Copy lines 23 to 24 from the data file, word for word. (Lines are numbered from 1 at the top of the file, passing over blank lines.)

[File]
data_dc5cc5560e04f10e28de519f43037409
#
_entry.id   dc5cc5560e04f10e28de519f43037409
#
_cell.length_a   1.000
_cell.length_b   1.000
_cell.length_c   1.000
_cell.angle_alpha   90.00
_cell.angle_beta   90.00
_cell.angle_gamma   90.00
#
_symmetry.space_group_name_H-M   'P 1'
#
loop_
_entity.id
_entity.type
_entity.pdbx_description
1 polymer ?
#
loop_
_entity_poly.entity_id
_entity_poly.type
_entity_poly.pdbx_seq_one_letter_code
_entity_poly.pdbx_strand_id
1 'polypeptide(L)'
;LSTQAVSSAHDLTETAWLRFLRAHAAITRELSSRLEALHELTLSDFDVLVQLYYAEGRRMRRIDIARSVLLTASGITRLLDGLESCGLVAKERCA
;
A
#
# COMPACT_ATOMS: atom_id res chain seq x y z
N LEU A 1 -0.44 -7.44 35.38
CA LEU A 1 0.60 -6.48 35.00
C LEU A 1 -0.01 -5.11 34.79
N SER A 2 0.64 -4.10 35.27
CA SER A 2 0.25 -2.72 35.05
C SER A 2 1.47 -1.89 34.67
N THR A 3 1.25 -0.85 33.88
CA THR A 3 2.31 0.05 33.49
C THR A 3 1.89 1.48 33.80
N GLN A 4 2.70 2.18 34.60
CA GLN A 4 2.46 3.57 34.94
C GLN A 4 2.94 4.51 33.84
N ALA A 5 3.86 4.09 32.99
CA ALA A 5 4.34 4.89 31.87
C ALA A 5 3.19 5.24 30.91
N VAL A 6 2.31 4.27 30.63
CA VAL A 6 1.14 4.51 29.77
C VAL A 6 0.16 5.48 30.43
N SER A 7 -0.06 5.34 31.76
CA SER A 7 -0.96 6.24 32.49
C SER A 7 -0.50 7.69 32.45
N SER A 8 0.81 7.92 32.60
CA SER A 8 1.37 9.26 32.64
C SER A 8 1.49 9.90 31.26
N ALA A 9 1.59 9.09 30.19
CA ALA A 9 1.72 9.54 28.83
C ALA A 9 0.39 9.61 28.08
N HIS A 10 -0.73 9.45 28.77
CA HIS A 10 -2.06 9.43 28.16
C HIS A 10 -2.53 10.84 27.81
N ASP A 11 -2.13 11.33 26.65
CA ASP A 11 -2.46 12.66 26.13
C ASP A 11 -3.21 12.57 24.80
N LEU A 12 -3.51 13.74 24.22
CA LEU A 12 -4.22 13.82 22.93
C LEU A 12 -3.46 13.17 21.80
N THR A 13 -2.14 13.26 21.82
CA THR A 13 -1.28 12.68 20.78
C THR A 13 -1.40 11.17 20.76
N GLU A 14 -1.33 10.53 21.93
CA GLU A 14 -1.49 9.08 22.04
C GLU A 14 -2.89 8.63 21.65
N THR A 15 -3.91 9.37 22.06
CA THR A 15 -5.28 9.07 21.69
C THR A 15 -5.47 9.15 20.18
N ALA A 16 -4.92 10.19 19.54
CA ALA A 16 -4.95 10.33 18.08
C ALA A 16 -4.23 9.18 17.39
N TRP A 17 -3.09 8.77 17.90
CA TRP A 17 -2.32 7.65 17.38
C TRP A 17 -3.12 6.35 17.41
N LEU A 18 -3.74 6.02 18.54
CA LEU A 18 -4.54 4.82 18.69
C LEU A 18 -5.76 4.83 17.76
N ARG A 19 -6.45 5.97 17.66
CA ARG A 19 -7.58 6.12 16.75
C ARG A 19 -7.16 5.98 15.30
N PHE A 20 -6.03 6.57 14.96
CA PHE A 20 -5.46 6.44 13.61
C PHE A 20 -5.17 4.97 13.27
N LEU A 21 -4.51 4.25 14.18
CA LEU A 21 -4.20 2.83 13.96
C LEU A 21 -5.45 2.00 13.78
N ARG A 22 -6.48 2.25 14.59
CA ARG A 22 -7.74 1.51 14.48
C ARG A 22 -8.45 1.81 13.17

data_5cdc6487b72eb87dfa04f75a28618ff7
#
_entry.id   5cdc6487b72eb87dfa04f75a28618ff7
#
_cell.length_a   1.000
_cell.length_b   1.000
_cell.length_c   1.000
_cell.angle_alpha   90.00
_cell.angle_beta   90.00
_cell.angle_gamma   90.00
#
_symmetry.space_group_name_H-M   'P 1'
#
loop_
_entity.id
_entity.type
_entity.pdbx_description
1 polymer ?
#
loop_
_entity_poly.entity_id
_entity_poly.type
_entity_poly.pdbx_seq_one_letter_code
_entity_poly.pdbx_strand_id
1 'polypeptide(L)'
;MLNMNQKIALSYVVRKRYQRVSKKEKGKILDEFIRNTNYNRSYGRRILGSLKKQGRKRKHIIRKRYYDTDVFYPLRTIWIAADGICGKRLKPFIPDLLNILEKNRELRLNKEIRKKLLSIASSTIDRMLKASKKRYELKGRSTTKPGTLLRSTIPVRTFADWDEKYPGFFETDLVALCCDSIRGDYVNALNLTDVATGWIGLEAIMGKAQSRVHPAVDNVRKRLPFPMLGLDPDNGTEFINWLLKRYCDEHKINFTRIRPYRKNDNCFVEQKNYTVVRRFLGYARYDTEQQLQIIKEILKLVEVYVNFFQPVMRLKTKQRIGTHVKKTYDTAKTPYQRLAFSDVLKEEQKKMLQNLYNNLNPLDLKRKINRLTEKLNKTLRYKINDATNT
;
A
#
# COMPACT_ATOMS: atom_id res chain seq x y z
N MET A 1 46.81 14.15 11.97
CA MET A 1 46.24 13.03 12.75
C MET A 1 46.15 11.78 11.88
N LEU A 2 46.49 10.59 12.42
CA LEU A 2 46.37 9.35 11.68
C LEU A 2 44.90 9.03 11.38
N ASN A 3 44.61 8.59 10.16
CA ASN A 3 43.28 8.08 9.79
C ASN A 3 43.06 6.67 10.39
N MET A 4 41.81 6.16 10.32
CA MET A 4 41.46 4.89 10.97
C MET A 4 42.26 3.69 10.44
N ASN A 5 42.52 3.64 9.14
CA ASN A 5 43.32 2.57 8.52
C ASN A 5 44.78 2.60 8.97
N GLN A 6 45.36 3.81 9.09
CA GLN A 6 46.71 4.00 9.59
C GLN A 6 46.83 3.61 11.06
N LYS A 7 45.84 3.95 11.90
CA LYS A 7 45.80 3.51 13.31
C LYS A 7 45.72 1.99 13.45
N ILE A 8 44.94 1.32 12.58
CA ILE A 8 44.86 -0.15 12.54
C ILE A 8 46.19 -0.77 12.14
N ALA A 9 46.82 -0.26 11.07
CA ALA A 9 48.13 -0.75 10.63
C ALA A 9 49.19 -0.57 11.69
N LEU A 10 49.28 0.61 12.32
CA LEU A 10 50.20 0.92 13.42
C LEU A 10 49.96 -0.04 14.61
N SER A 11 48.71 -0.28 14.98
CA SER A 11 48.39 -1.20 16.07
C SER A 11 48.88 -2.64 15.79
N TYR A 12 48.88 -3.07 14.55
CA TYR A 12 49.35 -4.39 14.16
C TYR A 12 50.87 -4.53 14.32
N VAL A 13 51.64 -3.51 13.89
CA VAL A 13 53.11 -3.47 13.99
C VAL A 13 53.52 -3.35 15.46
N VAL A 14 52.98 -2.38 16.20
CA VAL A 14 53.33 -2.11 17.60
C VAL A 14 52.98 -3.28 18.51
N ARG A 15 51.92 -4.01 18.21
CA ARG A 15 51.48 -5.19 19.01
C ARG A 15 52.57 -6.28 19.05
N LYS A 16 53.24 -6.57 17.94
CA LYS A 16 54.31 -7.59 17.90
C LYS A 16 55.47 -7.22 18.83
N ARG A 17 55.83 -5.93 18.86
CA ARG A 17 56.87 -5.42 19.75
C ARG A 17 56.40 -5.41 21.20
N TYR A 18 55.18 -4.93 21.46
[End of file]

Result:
_entity_poly.pdbx_seq_one_letter_code
_entity_poly.pdbx_strand_id